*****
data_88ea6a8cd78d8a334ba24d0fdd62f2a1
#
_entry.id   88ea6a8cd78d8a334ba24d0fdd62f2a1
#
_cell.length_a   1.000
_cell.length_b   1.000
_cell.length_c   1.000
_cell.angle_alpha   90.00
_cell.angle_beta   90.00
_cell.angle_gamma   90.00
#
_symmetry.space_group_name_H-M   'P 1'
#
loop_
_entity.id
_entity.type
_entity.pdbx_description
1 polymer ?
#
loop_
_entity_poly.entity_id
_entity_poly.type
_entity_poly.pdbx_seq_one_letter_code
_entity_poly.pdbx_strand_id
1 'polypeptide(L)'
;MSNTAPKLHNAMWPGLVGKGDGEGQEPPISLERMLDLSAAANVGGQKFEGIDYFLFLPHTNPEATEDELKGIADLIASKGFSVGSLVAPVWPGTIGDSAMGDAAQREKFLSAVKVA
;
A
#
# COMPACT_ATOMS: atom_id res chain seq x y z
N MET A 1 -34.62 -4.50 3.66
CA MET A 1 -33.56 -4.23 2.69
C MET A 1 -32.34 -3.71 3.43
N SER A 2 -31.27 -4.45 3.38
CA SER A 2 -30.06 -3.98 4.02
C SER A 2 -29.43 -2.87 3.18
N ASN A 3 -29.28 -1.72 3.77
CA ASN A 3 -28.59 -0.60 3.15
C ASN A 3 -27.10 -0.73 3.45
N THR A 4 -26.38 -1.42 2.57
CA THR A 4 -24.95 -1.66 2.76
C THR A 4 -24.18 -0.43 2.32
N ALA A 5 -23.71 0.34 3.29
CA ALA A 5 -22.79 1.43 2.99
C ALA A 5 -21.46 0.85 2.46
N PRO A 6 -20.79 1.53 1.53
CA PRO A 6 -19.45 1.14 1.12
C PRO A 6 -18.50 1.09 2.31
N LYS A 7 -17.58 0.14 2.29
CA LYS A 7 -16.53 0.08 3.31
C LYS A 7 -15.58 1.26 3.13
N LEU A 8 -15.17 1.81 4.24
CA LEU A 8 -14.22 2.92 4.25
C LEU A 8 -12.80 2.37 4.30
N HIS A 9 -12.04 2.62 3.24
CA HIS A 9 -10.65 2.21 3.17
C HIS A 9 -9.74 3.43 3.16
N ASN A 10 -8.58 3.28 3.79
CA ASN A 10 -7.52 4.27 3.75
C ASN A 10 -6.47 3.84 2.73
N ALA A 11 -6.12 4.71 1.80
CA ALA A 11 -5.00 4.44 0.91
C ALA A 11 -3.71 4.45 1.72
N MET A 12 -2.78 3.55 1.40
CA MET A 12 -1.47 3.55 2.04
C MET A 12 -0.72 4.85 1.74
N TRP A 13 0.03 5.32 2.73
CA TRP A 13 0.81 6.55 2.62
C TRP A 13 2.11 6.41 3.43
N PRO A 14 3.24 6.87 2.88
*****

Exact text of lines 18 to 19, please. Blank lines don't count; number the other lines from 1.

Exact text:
1 polymer ?
#